News from AllianceQ: December 2019
Why I Work for Intersectional Justice: Rev. Amber Churchill
*contributed by Rev. Amber Churchill They/Them/Their (personal gender pronouns)
The moment I dread has finally arrived. I take a deep breath, walk through the door burying my head in my chest. If I don’t look up maybe I can make it out safely. As I walk, I rehearse dozens of scenarios. What would I say if confronted? How would I respond? How can I stay safe? I move as quickly as possible until I’m outside again where I can breath.
Going to the bathroom shouldn’t be a big deal yet when you look like me it is at a minimum anxiety producing. Every time I enter into a public space, especially the sacrosanct halls of public restrooms, I spin the roulette wheel and pray it lands on a space that favors my safety. My reality is not uncommon among queer folk and the fear and anxiety that comes with existing as “the other” is not unique to queer communities.
I don’t know what it’s like to be a person of color in the United States or Canada. I don’t have that lived experience. I don’t know what it’s like to be a person with disabilities or a person who is forced to migrate from their home or an indigenous person who has had their home taken from them or a person of African descent who was forcibly removed from their homelands and sold like livestock but I do know what my trauma feels like. It is this knowledge that tells me to trust and believe others when they tell me their stories.
As I began listening to the experiences of other impacted people in my community and church, I heard hauntingly similar worries. Will my family and I be safe? Why can’t straight(in my case)/white people see what’s happening? Why do informed people stay silent? These stories made me realize that our journeys are not as dissimilar as we are made to believe. Although from different origins, our pain and trauma is often experienced similarly.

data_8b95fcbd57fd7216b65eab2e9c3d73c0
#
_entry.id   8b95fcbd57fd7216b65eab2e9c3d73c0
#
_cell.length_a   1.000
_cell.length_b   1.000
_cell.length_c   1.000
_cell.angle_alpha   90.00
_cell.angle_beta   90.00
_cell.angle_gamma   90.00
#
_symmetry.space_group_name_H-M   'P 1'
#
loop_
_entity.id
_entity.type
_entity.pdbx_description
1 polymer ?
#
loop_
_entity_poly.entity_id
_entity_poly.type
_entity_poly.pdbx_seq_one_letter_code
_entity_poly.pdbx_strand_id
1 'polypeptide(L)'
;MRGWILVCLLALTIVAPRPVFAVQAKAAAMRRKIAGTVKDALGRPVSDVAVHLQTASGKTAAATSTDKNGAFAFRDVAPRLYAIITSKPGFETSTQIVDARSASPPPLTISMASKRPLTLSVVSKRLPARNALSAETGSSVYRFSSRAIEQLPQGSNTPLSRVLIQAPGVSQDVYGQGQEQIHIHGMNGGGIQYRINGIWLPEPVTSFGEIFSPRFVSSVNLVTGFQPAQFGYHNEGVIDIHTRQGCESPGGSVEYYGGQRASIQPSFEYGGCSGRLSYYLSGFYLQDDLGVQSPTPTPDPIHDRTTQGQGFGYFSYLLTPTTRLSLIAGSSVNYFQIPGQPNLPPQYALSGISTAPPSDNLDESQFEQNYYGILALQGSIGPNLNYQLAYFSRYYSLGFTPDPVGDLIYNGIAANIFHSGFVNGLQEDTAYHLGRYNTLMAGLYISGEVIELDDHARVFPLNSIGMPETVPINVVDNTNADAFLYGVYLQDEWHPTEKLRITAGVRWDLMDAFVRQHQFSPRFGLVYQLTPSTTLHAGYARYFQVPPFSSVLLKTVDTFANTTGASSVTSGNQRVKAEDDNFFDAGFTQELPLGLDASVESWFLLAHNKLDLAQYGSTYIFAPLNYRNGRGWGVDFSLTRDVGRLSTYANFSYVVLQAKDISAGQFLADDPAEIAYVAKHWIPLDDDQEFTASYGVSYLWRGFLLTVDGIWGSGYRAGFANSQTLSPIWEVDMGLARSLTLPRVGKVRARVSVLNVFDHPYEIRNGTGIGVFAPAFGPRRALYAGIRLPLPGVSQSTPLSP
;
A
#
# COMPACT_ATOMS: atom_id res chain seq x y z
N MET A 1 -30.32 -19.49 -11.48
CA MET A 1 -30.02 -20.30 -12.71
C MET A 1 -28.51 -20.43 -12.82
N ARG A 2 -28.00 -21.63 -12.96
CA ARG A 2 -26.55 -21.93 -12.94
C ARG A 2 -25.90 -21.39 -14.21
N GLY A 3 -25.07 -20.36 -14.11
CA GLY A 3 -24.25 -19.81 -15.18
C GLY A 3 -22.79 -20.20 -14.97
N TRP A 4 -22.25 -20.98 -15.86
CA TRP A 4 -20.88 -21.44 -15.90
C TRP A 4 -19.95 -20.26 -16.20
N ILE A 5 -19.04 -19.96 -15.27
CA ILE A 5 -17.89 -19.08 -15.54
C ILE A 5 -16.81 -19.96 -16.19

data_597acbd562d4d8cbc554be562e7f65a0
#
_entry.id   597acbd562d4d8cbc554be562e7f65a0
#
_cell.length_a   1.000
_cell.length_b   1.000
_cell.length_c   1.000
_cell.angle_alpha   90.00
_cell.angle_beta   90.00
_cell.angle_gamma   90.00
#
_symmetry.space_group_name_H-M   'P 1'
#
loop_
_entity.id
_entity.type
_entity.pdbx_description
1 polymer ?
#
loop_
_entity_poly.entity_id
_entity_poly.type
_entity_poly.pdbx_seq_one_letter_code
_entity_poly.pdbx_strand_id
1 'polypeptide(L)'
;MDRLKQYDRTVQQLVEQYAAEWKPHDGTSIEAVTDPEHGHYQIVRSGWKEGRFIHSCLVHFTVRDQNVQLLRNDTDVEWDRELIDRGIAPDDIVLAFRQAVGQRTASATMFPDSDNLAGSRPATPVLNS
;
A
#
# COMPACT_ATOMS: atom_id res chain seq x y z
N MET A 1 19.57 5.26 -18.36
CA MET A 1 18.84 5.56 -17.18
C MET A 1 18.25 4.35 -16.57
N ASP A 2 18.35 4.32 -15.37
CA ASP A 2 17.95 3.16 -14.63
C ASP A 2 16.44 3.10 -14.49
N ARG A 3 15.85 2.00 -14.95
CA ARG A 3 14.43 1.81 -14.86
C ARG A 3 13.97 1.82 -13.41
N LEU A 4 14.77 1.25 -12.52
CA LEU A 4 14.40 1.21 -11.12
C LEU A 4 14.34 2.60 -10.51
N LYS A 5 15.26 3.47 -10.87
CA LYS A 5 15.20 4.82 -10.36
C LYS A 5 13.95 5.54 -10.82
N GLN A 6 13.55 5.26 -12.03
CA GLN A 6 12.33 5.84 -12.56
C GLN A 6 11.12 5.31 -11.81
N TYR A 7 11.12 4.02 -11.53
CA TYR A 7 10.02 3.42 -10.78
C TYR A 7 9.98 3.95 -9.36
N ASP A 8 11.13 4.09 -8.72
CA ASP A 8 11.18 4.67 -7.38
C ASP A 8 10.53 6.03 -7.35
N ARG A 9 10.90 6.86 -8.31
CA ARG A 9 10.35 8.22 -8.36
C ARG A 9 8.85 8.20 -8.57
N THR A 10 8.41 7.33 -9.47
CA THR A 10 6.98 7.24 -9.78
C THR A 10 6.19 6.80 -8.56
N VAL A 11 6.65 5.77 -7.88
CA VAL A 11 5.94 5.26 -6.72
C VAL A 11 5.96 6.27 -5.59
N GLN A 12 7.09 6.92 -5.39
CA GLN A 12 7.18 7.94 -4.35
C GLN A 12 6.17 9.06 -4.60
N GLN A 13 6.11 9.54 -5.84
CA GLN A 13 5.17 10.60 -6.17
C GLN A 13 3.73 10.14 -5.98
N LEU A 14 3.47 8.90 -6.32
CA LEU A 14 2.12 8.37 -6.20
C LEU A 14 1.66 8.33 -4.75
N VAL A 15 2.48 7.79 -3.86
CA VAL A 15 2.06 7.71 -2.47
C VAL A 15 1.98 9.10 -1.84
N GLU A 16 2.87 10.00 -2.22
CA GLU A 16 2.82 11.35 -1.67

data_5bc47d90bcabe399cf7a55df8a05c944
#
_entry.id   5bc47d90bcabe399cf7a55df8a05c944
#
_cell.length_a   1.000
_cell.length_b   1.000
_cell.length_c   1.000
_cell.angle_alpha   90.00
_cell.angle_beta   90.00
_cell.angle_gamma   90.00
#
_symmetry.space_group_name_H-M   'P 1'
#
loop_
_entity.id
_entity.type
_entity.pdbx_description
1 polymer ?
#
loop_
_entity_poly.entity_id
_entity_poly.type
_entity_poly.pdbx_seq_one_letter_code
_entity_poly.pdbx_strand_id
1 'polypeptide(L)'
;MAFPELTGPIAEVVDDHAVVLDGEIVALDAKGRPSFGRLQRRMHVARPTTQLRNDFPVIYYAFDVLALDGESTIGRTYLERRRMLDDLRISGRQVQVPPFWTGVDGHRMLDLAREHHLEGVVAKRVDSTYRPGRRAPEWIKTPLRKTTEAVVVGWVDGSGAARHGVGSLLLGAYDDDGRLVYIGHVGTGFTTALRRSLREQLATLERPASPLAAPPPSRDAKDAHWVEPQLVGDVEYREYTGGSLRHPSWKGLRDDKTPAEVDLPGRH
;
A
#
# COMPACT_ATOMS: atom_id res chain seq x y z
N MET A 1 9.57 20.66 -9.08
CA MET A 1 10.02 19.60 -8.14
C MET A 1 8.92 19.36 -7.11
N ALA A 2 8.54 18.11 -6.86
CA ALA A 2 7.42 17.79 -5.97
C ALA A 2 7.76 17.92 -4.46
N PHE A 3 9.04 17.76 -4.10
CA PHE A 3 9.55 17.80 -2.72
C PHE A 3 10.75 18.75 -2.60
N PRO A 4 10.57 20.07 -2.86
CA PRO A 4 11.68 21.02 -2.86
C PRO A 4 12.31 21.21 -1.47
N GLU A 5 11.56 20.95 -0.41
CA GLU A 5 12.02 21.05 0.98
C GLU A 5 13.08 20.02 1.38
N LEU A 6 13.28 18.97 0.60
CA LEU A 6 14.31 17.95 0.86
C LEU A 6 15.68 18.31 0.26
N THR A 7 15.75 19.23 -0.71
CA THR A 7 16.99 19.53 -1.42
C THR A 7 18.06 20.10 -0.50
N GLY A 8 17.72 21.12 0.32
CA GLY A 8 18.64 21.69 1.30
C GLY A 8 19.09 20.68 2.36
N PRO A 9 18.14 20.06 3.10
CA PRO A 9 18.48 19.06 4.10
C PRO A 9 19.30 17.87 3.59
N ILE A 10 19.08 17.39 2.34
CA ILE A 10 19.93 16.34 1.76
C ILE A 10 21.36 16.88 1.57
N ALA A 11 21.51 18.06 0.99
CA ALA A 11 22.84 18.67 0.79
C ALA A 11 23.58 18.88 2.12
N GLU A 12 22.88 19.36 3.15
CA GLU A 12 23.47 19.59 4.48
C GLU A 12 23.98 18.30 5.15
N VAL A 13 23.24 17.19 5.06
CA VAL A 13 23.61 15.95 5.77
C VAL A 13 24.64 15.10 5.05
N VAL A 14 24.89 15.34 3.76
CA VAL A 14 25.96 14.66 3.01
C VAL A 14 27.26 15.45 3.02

In My Grandmother’s Hands author Resmaa Menakem says, “our bodies have a form of knowledge that is different from our cognitive brains… Often this knowledge is stored in our bodies as wordless stories about what is safe and what is dangerous.” My body knows this truth, as it constricts when I walk into a bathroom. I see this knowledge in the bodies of people of color as they live with white people. I see this in creation as she fights to survive our consumption.
In the beginning the Divine called us all good. As a church we proclaim that all are welcome at the table and as the Alliance we say that All Means All. In order for those last two statements to be true we must work for the healing of all God’s Beloved children. This is why I work for intersectional justice. Anything less continues to divide and fracture the Beloved Community. May we work towards the healing of our world and in so doing work for our own healing as well.